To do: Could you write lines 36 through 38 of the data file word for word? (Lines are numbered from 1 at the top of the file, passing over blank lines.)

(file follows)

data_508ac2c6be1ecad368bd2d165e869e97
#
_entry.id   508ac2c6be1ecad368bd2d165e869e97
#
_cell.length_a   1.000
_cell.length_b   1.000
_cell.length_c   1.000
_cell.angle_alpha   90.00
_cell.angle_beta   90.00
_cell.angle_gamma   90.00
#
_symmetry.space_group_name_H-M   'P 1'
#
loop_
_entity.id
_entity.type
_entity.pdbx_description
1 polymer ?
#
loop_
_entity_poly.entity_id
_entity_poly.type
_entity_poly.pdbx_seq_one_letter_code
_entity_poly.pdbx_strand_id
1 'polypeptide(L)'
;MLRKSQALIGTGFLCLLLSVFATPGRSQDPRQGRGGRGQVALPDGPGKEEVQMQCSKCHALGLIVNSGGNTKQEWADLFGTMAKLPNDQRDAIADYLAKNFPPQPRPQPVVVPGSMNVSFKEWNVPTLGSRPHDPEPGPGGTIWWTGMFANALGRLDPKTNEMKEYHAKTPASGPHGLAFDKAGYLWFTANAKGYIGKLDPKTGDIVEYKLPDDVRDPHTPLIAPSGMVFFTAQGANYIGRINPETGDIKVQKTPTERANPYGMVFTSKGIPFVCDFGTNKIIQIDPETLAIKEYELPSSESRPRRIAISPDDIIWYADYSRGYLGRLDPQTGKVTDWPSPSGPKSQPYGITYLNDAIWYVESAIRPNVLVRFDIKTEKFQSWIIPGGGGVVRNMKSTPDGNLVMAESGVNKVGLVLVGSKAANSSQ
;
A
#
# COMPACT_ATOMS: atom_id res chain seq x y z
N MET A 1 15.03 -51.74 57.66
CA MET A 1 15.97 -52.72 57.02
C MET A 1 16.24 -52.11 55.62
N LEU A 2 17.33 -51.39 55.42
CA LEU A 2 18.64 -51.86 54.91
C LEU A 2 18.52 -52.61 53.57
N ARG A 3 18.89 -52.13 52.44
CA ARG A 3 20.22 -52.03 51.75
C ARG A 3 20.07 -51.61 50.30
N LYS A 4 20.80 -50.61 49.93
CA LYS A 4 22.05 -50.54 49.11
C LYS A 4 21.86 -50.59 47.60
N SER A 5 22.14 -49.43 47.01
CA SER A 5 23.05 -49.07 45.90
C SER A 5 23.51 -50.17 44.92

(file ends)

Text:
C LEU A 2 18.52 -52.61 53.57
N ARG A 3 18.89 -52.13 52.44
CA ARG A 3 20.22 -52.03 51.75